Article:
St. Petersburg City, Russia - ballet, opera, concert and show tickets. home page
   VIEW CART  |   CHANGE CURRENCY  |  Your Account  |  HELP  |  
Toll Free (888) 885 7909 / Moscow, Russia - ballet, opera, concert and show tickets.
We accept Amex, Visa, MasterCard, JCB, Diner
Hello. Returning customer? Sign in. New customer? Start here
05 April 2019 (Fri), 19:00 Moscow theatre "New Opera" - Opera "Salome" (opera in the concert). R. Strauss

Running time: 1 hour 40 minutes (till 20:40)

Schedule for "Salome" (opera in the concert). R. Strauss 2020

Composer: Richard Strauss
Choirmaster producer: Yulia Senyukova
Music Director: Jan Latham Koenig
Stage Director: Ekaterina Odegova
Costume Designer: Etel Ioshpa
Light Designer: Sergey Skornetsky

Orchestra: Symphony Orchestra of the "New Opera" Theatre

Opera in 1 acts

Performed in German with synchronised Russian supertitles

Premiere of this production: 14 September 2015, Moscow theatre "New Opera", Moscow, Russia

Rchard Strauss saw the infamous play Salome by Oscar Wilde in Berlin in 1903 and immediately set to work on an opera. The composer was attracted by the Christian biblical tale, the magic exotica of the Orient, the torrid eroticism, the keen dramatic conflict and, of course, the main heroine, the Jewish princess Salome. Having a lust for Jokanaan (John the Baptist), she performs the ecstatic Dance of the Seven Veils, for which she demands from King Herod the severed head of the prophet on a silver platter. The score of Salome is written with amazingly masterful skill: a very large orchestra conveys every nuance of the heroine’s mixed feelings – from admiration to aversion, from lust for life to the dark of death.

Salome’s first performance in Dresden in 1905 caused quite a sensation, and the opera became the apotheosis of music modernism. Along with Debussy’sPelléas et Mélisande/(1902) and Strauss’ /Electra (1909) Salome ushered in a new era in the arts. “Salome is emphatically a work of genius, one of the greatest masterworks of our time,” wrote the great composer and conductor Gustav Mahler, who was Strauss’ contemporary and friend.


A great terrace in the Palace of Herod, set above the banqueting hall. Some soldiers are leaning over the balcony. To the right there is a gigantic staircase, to the left, at the back, an old cistern surrounded by a wall of green bronze. The moon is shining very brightly.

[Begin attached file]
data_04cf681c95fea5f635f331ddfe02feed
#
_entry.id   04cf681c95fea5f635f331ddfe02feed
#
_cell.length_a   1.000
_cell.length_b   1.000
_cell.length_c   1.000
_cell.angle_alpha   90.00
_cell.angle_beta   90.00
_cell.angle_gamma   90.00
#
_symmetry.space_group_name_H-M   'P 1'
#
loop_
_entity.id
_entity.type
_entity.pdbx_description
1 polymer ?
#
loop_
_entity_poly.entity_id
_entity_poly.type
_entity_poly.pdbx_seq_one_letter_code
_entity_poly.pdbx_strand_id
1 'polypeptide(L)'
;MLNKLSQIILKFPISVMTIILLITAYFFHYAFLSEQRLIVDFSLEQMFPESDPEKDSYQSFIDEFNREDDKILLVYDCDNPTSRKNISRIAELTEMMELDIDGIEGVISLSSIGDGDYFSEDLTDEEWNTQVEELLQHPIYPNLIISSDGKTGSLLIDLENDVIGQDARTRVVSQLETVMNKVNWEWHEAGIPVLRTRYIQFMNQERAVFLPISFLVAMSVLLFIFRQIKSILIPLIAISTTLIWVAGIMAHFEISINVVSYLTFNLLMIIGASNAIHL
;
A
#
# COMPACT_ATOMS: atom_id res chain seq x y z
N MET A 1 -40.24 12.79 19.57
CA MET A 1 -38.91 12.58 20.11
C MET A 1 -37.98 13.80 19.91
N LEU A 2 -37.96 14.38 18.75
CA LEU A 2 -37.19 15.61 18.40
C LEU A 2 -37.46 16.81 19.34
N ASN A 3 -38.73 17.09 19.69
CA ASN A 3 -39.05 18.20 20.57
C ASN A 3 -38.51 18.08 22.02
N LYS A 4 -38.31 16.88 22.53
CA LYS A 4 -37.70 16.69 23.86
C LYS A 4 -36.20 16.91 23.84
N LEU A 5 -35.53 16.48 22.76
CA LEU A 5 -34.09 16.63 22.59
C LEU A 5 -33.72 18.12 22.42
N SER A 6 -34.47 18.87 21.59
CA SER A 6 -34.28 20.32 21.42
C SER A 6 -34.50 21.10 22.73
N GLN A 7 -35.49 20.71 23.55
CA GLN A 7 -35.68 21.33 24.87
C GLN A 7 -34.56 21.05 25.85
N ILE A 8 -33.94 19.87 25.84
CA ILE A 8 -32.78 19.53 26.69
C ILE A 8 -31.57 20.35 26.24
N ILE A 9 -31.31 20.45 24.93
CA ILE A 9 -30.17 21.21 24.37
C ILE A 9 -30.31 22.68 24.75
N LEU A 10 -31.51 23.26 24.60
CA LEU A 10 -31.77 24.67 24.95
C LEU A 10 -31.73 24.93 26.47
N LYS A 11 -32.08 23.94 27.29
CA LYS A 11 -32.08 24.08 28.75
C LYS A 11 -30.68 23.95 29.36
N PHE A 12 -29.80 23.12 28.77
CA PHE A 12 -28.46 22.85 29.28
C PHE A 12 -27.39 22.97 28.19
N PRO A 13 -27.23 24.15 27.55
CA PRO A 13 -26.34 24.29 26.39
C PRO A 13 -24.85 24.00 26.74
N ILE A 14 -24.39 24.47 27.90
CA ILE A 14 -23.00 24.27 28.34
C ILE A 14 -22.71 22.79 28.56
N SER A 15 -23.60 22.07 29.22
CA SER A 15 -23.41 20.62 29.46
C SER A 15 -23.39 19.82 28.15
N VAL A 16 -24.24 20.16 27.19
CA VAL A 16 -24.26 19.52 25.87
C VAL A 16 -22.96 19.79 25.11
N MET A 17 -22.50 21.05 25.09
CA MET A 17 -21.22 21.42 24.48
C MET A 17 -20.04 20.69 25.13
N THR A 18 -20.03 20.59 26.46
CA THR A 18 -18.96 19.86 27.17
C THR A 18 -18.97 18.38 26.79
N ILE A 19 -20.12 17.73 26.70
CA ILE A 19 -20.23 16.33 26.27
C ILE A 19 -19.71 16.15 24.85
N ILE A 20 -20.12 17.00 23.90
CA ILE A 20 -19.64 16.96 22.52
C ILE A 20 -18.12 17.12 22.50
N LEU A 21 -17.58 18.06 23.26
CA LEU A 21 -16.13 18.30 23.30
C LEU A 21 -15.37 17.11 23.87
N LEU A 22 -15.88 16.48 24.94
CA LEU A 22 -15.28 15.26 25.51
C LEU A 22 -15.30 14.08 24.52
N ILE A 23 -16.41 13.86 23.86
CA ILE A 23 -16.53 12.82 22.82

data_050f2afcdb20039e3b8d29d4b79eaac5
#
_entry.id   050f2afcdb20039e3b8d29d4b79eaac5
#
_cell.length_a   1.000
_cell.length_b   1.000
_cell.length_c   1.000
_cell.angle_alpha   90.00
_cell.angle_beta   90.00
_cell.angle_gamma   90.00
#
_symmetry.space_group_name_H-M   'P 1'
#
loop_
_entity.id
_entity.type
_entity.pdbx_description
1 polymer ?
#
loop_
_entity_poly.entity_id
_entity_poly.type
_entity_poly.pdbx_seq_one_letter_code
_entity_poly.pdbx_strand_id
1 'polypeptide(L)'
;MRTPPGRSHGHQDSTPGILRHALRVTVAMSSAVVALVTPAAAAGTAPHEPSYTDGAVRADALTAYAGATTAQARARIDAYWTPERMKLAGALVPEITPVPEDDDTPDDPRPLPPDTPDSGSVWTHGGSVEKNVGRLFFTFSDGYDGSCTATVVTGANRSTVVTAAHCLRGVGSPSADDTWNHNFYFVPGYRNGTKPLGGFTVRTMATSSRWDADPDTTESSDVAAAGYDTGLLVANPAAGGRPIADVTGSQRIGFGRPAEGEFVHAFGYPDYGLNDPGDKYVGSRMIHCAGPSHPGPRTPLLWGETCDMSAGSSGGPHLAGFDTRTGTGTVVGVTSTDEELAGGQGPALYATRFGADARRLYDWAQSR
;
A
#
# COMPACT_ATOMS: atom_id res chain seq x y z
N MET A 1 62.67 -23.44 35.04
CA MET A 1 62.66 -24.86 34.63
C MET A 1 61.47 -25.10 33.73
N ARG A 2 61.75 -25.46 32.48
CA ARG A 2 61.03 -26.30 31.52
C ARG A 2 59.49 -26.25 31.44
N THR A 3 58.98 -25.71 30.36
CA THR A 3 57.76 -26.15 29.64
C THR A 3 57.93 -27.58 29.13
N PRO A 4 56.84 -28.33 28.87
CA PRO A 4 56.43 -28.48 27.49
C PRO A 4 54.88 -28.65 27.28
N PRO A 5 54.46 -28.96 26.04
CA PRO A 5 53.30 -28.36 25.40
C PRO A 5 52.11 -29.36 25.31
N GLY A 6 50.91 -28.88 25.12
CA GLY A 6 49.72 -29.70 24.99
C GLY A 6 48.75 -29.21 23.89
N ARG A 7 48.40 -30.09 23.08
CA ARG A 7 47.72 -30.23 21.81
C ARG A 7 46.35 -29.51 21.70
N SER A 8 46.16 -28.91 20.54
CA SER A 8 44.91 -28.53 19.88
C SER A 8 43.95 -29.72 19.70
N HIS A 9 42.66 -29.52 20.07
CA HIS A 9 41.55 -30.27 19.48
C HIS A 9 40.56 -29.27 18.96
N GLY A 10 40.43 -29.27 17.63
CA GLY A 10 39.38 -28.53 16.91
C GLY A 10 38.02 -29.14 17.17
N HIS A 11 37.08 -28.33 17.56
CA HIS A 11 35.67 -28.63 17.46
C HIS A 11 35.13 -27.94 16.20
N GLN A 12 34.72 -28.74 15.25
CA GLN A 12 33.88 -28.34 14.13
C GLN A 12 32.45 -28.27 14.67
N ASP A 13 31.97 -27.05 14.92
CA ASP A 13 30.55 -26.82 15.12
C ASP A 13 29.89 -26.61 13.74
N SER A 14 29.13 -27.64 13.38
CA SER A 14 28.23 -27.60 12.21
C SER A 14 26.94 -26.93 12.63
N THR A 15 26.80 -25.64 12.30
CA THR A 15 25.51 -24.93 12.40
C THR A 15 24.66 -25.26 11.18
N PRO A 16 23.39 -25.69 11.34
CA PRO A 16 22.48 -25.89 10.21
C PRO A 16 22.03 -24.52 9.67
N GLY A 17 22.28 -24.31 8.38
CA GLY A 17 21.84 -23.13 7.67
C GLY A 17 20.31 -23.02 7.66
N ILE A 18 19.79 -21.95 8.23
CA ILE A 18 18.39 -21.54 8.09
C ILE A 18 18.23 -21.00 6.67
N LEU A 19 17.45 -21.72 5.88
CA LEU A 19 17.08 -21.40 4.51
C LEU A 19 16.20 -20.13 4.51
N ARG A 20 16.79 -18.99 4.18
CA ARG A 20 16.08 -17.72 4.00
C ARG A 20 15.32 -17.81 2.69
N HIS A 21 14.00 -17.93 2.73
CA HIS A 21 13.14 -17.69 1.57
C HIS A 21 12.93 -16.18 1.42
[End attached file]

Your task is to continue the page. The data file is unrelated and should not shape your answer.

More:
Narraboth gazes from a terrace in Herod's palace into the banquet hall at the beautiful Princess Salome; he is in love with her, and apotheosizes her, much to the disgusted fearfulness of the Page of Herodias. The voice of the Prophet Jochanaan is heard from his prison in the palace cistern; Herod fears him and has ordered that no one should contact him, including Jerusalem's High Priest.

Tired of the feast and its guests, Salome flees to the terrace. When she hears Jochanaan cursing her mother (Herodias), Salome's curiosity is piqued. The palace guards will not honor her petulant orders to fetch Jochanaan for her, so she teasingly works on Narraboth to bring Jochanaan before her. Despite the orders he has received from Herod, Narraboth finally gives in after she promises to smile at him.

Jochanaan emerges from the cistern and shouts prophecies regarding Herod and Herodias that no one understands, except Salome when the Prophet refers to her mother. Upon seeing Jochanaan, Salome is filled with an overwhelming desire for him, praising his white skin and asking to touch it, but he rejects her. She then praises his black hair, again asking to touch it, but is rejected once more. She finally begs for a kiss from Jochanaan's lips, and Narraboth, who cannot bear to hear this, kills himself. As Jochanaan is returned to the well, he preaches salvation through the Messiah.

Herod enters, followed by his wife and court. He slips in Narraboth's blood and starts hallucinating. He hears the beating of wings. Despite Herodias' objections, Herod stares lustfully at Salome, who rejects him. Jochanaan harasses Herodias from the well, calling her incestuous marriage to Herod sinful. She demands that Herod silence him. Herod refuses, and she mocks his fear. Five Jews argue concerning the nature of God. Two Nazarenes tell of Christ's miracles; at one point they bring up the raising of Jairus' daughter from the dead, which Herod finds frightening.

Herod asks for Salome to eat with him, drink with him; indolently, she twice refuses, saying she is not hungry or thirsty. Herod then begs Salome to dance for him, Tanz fьr mich, Salome, though her mother objects. He promises to reward her with her heart's desire – even if it were one half of his kingdom.

After Salome inquires into his promise, and he swears to honor it, she prepares for the "Dance of the Seven Veils". This dance, very oriental in orchestration, has her slowly removing her seven veils, until she lies naked at his feet. Salome then demands the head of the prophet on a silver platter. Her mother cackles in pleasure. Herod tries to dissuade her with offers of jewels, peacocks, and the sacred veil of the Temple. Salome remains firm in her demand for Jochanaan's head, forcing Herod to accede to her demands. After a desperate monologue by Salome, the head of the prophet is brought up out of the well and presented to Salome as she requested.

Salome declares her love to the severed head, finally kissing the prophet's lips passionately. Disgusted, the terrified and superstitious Herod then orders his soldiers to kill Salome.

Schedule for "Salome" (opera in the concert). R. Strauss 2020

If you need help or have a question for Customer Service, contact us.
HELP SECTION. Privacy Policy. Your remarks and offers send to the address:
© Ballet and Opera Ltd, 1995-2020
Select preferred currency: